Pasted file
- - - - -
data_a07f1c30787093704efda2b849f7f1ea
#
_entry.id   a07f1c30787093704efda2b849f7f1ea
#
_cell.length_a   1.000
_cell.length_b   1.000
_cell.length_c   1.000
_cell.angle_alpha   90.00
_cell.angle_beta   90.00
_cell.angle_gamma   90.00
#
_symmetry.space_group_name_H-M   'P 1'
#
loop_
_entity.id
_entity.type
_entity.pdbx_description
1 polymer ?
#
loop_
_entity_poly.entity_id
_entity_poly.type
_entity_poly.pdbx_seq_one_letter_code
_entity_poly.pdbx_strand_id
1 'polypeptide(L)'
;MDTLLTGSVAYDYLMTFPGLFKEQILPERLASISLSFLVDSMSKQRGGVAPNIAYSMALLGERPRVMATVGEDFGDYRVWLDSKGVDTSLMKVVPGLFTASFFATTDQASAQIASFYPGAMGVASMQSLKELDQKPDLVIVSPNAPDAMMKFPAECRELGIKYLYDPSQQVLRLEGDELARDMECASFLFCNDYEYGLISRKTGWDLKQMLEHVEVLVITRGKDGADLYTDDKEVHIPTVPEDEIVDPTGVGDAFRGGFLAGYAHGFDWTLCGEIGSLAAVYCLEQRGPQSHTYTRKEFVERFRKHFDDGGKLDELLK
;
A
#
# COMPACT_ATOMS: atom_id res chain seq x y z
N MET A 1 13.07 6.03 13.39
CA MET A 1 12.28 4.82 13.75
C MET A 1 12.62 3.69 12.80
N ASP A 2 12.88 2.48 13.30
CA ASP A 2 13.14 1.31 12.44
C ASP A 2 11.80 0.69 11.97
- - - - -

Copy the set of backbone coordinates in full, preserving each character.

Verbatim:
data_a07f1c30787093704efda2b849f7f1ea
#
_entry.id   a07f1c30787093704efda2b849f7f1ea
#
_cell.length_a   1.000
_cell.length_b   1.000
_cell.length_c   1.000
_cell.angle_alpha   90.00
_cell.angle_beta   90.00
_cell.angle_gamma   90.00
#
_symmetry.space_group_name_H-M   'P 1'
#
loop_
_entity.id
_entity.type
_entity.pdbx_description
1 polymer ?
#
loop_
_entity_poly.entity_id
_entity_poly.type
_entity_poly.pdbx_seq_one_letter_code
_entity_poly.pdbx_strand_id
1 'polypeptide(L)'
;MDTLLTGSVAYDYLMTFPGLFKEQILPERLASISLSFLVDSMSKQRGGVAPNIAYSMALLGERPRVMATVGEDFGDYRVWLDSKGVDTSLMKVVPGLFTASFFATTDQASAQIASFYPGAMGVASMQSLKELDQKPDLVIVSPNAPDAMMKFPAECRELGIKYLYDPSQQVLRLEGDELARDMECASFLFCNDYEYGLISRKTGWDLKQMLEHVEVLVITRGKDGADLYTDDKEVHIPTVPEDEIVDPTGVGDAFRGGFLAGYAHGFDWTLCGEIGSLAAVYCLEQRGPQSHTYTRKEFVERFRKHFDDGGKLDELLK
;
A
#
# COMPACT_ATOMS: atom_id res chain seq x y z
N MET A 1 13.07 6.03 13.39
CA MET A 1 12.28 4.82 13.75
C MET A 1 12.62 3.69 12.80
N ASP A 2 12.88 2.48 13.30
CA ASP A 2 13.14 1.31 12.44
C ASP A 2 11.80 0.69 11.97